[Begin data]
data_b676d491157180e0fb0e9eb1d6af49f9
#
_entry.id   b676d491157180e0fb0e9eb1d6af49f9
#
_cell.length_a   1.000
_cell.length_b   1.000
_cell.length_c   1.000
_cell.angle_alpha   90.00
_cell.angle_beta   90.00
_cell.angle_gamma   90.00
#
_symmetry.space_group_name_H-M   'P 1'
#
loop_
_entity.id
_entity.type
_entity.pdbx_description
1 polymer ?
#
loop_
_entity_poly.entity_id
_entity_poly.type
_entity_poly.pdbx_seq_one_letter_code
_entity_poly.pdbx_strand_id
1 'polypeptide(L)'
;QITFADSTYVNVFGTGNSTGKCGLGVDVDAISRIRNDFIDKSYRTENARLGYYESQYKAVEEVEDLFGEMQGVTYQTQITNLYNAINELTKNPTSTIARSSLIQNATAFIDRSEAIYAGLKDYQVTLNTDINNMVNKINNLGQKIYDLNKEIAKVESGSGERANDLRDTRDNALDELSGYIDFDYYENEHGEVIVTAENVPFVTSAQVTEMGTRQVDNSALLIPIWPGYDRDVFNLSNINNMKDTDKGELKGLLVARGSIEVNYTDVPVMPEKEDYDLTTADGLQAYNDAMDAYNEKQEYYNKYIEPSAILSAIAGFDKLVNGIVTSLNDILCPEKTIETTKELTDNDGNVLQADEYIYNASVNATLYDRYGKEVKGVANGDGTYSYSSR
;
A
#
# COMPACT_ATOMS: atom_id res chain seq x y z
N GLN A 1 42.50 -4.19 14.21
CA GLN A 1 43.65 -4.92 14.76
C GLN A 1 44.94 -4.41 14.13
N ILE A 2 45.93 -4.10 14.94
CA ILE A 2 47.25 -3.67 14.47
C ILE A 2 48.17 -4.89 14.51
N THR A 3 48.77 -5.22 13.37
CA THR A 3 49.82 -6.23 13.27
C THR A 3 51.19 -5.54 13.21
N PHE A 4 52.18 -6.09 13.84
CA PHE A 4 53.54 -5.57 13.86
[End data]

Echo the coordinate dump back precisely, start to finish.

data_b676d491157180e0fb0e9eb1d6af49f9
#
_entry.id   b676d491157180e0fb0e9eb1d6af49f9
#
_cell.length_a   1.000
_cell.length_b   1.000
_cell.length_c   1.000
_cell.angle_alpha   90.00
_cell.angle_beta   90.00
_cell.angle_gamma   90.00
#
_symmetry.space_group_name_H-M   'P 1'
#
loop_
_entity.id
_entity.type
_entity.pdbx_description
1 polymer ?
#
loop_
_entity_poly.entity_id
_entity_poly.type
_entity_poly.pdbx_seq_one_letter_code
_entity_poly.pdbx_strand_id
1 'polypeptide(L)'
;QITFADSTYVNVFGTGNSTGKCGLGVDVDAISRIRNDFIDKSYRTENARLGYYESQYKAVEEVEDLFGEMQGVTYQTQITNLYNAINELTKNPTSTIARSSLIQNATAFIDRSEAIYAGLKDYQVTLNTDINNMVNKINNLGQKIYDLNKEIAKVESGSGERANDLRDTRDNALDELSGYIDFDYYENEHGEVIVTAENVPFVTSAQVTEMGTRQVDNSALLIPIWPGYDRDVFNLSNINNMKDTDKGELKGLLVARGSIEVNYTDVPVMPEKEDYDLTTADGLQAYNDAMDAYNEKQEYYNKYIEPSAILSAIAGFDKLVNGIVTSLNDILCPEKTIETTKELTDNDGNVLQADEYIYNASVNATLYDRYGKEVKGVANGDGTYSYSSR
;
A
#
# COMPACT_ATOMS: atom_id res chain seq x y z
N GLN A 1 42.50 -4.19 14.21
CA GLN A 1 43.65 -4.92 14.76
C GLN A 1 44.94 -4.41 14.13
N ILE A 2 45.93 -4.10 14.94
CA ILE A 2 47.25 -3.67 14.47
C ILE A 2 48.17 -4.89 14.51
N THR A 3 48.77 -5.22 13.37
CA THR A 3 49.82 -6.23 13.27
C THR A 3 51.19 -5.54 13.21
N PHE A 4 52.18 -6.09 13.84
CA PHE A 4 53.54 -5.57 13.86